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Projections: 2012 Gubernatorial Races

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Western states to provide high drama late Tuesday down the ballot

montanaseal10.pngAlthough the presidential race and key U.S. Senate contests will steal the headlines Tuesday evening, there are nonetheless probably going to be a few tight gubernatorial races that may not be called until Wednesday (or beyond).

Out West, toss-up open seat races in Montana and Washington could go down to the wire.

In Washington, Democratic congressman Jay Inslee seeks to extend the longest Republican gubernatorial drought in the nation over GOP nominee Rob McKenna.

The State of Washington last elected a Republican governor in 1980 (John Spellman) and only the current Democratic losing streak in South Dakota, where a Democrat last won in 1974, is longer across the 50 states (Democrats also last won the governor's mansion in Utah in 1980).

In Montana, as popular term-limited Democrat Brian Schweitzer exits the office, Democratic State Attorney General Steve Bullock and former GOP U.S. Representative Rick Hill square off in another close race west of the Mississippi.

The strength of the vote for Libertarian nominee Ron Vandevender in the Treasure State may be determinative, as it was in Montana's closely-decided 2006 U.S. Senate race that went to the Democrats. Hill, however, has led Bullock in most autumn polling.

A third open seat race in New Hampshire, between Democrat Maggie Hassan and Republican Ovide Lamontagne, should also be competitive with only a few of the remaining eight gubernatorial races likely to be decided by single digits (e.g. Indiana, Missouri, possibly North Carolina).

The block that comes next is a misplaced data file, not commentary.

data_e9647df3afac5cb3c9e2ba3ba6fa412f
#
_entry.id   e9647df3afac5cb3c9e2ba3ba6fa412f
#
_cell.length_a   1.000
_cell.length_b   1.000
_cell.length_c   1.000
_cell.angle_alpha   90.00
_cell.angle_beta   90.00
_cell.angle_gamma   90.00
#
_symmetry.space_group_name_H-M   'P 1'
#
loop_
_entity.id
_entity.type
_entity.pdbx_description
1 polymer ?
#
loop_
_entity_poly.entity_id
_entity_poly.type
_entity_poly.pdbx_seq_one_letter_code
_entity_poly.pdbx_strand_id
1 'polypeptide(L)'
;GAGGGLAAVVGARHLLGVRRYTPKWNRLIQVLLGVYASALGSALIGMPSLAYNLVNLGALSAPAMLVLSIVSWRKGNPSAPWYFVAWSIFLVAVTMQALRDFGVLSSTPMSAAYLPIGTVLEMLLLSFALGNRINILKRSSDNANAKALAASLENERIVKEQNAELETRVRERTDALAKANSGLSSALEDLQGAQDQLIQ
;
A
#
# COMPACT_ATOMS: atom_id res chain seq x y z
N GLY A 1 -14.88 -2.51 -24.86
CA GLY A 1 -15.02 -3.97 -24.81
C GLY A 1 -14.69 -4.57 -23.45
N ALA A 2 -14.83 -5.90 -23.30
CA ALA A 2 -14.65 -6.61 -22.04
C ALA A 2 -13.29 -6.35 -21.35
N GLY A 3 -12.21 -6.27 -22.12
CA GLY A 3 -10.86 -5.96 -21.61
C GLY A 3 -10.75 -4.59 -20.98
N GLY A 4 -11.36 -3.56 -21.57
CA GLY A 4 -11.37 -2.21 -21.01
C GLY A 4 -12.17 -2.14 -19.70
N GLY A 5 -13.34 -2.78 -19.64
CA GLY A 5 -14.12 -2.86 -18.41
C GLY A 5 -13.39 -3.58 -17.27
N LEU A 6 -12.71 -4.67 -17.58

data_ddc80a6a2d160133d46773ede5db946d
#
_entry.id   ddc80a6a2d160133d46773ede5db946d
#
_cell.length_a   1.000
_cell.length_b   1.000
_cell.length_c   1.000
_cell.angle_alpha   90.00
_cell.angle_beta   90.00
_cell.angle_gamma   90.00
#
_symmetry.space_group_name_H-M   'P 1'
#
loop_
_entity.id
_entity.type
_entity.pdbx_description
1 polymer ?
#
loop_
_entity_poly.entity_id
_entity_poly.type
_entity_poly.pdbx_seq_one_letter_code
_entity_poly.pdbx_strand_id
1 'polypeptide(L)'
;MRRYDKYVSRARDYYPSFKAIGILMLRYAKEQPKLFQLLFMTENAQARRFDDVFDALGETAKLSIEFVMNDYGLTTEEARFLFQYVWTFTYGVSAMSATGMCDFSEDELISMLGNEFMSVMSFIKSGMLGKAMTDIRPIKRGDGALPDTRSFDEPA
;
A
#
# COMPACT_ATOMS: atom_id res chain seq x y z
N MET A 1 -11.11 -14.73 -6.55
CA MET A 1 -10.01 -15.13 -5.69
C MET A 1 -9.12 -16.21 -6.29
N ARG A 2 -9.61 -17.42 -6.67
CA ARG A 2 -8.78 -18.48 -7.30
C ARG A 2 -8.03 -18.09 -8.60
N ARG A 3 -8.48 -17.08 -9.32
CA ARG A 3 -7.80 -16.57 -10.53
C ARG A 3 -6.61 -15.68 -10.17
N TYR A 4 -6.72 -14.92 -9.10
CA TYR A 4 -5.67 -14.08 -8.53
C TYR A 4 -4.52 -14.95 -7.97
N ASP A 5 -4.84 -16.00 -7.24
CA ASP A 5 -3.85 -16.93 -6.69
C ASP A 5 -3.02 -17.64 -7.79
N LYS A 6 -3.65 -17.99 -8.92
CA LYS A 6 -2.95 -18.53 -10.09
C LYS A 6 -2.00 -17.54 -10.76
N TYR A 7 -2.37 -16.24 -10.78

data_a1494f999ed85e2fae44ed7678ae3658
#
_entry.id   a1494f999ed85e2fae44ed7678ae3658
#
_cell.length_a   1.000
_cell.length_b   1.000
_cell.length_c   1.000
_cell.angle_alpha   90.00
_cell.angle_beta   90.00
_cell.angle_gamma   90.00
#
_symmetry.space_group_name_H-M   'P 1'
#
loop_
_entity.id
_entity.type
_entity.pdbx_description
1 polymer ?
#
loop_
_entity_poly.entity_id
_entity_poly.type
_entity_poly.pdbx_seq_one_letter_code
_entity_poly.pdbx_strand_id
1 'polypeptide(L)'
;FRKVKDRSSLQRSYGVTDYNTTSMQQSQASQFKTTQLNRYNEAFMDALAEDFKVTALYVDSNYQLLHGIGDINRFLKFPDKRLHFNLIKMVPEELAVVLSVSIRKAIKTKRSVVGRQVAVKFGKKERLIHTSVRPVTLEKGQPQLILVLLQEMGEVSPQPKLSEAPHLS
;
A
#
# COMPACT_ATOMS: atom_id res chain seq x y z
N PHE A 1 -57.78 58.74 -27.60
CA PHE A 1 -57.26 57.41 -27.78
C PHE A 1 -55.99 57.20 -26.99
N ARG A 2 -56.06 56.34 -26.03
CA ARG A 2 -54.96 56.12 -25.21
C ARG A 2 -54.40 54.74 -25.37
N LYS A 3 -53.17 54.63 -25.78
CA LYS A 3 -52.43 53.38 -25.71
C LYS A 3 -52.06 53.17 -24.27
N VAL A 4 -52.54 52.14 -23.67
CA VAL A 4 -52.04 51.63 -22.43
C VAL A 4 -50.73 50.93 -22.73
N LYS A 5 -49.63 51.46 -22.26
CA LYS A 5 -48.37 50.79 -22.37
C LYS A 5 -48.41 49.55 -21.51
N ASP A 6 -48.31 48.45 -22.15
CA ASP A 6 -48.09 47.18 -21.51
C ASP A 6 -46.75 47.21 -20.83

Smart Politics 2012 Gubernatorial Projections

State
Projection
Status
Delaware
Jack Markell (inc.)
Democratic hold
Indiana
Mike Pence
Republican hold
Missouri
Jay Nixon (inc.)
Democratic hold
Montana
Steve Bullock
Democratic hold
New Hampshire
Maggie Hassan
Democratic hold
North Carolina
Pat McCrory
Republican pick-up
North Dakota
Jack Dalrymple (inc.)
Republican hold
Utah
Gary Herbert (inc.)
Republican hold
Vermont
Peter Shumlin (inc.)
Democratic hold
Washington
Jay Inslee
Democratic hold
West Virginia
Earl Ray Tomblin (inc.)
Democratic hold

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Remains of the Data

Plurality-Winning Governors Elected At Century-Long High Water Mark

The rate of gubernatorial candidates elected without the support of a majority of voters is at its highest level since the 1910s.

Political Crumbs

Seeing Red

Congressman Nick Rahall's failed bid for a 20th term in West Virginia this cycle, combined with a narrow loss by Nick Casey to Alex Mooney in Shelley Moore Capito's open seat, means that West Virginia Democrats will be shut out of the state's U.S. House delegation for the first time in over 90 years. The Republican sweep by two-term incumbent David McKinley in the 1st CD, Mooney in the 2nd, and Evan Jenkins over Rahall in the 3rd marks the first time the GOP has held all seats in the chamber from West Virginia since the Election of 1920. During the 67th Congress (1921-1923) all six seats from the state were controlled by the GOP. Since the Election of 1922, Democrats have won 76 percent of all U.S. House elections in the Mountain State - capturing 172 seats compared to 54 for the GOP.


Home Field Advantage?

When the 114th Congress convenes in a few days, Maine will be represented by one home-grown U.S. Representative: Waterville-born Republican Bruce Poliquin. With the departure of Millinocket-born Mike Michaud, who launched a failed gubernatorial bid, the Pine Tree State was poised to send a House delegation to D.C. without any Maine-born members for the first time since 1821. Three-term U.S. Rep. Chellie Pingree (born in Minnesota) coasted to reelection as expected, however Poliquin edged Kentucky-born Emily Cain by 5.3 points to keep the streak alive. Since 1876, a total of 208 of the 222 candidates elected to the nation's lower legislative chamber from the state have been born in Maine, or 94 percent.


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